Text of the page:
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FG pushes for yearly review of Secondary Education curriculum

Minister of Education, Prof Tahir Mamman, has said while the review of Secondary Education Curriculum ought to be done on a yearly basis, it has…

Minister of Education, Prof Tahir Mamman, has said while the review of Secondary Education Curriculum ought to be done on a yearly basis, it has taken 12 years for this to be done.

Prof Mamman who stated this at the High-Level Policy Committee Meeting on the New Secondary Education Curriculum Structure and Benchmarks, in meeting on Tuesday, said there is need for the inclusion of skill acquisition in the new curriculum for secondary schools in Nigeria.

He said: “The country is grappling with issues of quality of students, who have skills and the industry is in dire need of these skills. Some of these skills are not necessarily acquired at the tertiary level. They are skills, which could be infused into the programmes of students at the secondary school level.”

“It is not every student who wants to go to university. Some, for whatever reason, may decide to pursue other careers, would have acquired some level of skill at that level.”

He said the workshop held at a time when they were doing so much in the area of reforms to ensure that students, the society and the country provide the best training and the appropriate qualification for pupils in the primary, secondary and at the tertiary level.

In his remark, the Executive Secretary of NERDC, Professor Ismail Junaidu, said the meeting was to ensure the full implementation of the activities contained in the Roadmap for the Education Sector (2024-2027).

“The old Senior Secondary Education Curriculum was found to be no longer relevant to the overall objectives of our education in terms of human capital development, job creation, value reorientation and poverty eradication. Additionally, there was a pressing need to achieve the Education for All (EFA), Millenium Development Goals (MDGs), and the homegrown National Economic Empowerment and Development Strategy (NEEDS),” he said.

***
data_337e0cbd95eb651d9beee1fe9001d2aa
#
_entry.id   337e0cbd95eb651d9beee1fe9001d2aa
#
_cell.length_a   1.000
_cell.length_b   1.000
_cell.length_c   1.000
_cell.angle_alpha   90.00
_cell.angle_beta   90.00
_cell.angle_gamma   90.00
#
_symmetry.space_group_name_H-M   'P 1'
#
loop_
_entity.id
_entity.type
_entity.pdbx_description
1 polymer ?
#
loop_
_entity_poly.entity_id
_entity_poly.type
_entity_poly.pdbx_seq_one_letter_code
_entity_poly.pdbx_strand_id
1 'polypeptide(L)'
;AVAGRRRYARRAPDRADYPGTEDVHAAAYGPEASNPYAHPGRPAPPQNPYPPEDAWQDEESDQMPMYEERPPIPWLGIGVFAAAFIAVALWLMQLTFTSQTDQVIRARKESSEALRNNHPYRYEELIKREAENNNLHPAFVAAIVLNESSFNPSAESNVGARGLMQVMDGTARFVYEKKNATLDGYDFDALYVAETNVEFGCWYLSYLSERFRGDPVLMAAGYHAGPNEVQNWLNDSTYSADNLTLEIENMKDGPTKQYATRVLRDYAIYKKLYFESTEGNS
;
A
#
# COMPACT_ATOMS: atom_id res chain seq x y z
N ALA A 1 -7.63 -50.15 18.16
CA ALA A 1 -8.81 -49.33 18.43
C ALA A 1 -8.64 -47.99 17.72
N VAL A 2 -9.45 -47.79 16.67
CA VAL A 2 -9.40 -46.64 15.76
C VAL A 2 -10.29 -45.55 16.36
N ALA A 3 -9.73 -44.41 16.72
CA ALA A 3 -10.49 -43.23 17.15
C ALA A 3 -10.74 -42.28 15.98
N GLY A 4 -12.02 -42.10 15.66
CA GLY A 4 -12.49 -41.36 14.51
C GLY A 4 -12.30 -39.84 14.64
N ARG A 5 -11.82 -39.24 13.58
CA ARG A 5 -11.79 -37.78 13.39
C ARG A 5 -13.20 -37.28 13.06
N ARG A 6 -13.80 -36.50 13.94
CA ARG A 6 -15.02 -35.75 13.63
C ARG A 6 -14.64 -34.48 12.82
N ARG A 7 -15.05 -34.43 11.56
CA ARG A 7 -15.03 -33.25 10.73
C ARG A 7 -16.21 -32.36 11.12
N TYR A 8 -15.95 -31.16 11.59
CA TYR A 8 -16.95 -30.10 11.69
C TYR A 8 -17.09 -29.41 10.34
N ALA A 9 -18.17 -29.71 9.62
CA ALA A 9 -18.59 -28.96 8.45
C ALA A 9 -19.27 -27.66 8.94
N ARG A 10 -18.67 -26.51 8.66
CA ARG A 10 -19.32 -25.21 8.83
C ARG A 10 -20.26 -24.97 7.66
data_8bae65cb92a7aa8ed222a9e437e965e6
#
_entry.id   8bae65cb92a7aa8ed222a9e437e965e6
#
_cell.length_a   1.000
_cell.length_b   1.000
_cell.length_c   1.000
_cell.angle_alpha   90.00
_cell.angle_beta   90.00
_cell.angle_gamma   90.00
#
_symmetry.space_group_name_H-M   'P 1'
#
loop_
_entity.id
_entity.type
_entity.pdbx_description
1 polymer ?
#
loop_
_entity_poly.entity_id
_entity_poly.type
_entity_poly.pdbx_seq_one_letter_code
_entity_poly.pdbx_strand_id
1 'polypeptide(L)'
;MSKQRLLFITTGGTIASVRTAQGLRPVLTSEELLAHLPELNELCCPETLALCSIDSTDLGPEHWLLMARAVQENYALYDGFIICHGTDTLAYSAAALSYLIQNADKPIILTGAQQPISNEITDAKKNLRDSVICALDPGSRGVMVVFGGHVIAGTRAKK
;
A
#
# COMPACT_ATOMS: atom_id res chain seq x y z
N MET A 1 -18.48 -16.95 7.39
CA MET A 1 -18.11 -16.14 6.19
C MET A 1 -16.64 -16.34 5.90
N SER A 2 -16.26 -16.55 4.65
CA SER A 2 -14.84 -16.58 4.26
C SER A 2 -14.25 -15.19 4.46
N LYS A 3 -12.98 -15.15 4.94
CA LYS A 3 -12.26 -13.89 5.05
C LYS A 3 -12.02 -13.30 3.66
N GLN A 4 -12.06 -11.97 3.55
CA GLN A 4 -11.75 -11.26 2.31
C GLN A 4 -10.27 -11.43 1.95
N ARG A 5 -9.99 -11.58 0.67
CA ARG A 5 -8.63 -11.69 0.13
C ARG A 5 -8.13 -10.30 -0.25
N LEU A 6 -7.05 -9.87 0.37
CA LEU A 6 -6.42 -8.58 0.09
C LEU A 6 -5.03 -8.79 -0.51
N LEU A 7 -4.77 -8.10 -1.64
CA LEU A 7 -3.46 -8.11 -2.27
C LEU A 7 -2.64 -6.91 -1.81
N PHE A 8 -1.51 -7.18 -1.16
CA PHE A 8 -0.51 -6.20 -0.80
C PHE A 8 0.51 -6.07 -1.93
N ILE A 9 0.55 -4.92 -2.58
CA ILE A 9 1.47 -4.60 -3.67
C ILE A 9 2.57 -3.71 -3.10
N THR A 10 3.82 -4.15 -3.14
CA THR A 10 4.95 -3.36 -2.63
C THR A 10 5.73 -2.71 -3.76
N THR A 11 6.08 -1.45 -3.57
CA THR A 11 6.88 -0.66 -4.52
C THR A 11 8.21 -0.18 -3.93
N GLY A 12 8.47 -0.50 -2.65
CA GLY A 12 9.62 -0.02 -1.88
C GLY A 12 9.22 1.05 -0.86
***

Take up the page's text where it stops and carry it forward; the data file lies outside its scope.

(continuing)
Junaidu said there was also the urgent need to create opportunities for students to acquire the relevant trade and entrepreneurship skills needed for poverty eradication, job creation, and wealth generation as well as consolidate the foundation for ethical, moral, and civic values acquired at the basic education level.

He maintained that since the last 12 years since the introduction of the current curriculum, times have changed, the world has advanced, new ideas have emerged, knowledge has progressed, new global goals have been set, new skills created, and new technologies developed.

“The only way we can effectively respond to these changes and give our children the chance to develop new skills and competencies for thriving in the contemporary world is to give them the necessary learning opportunities through curriculum reform,” he said.

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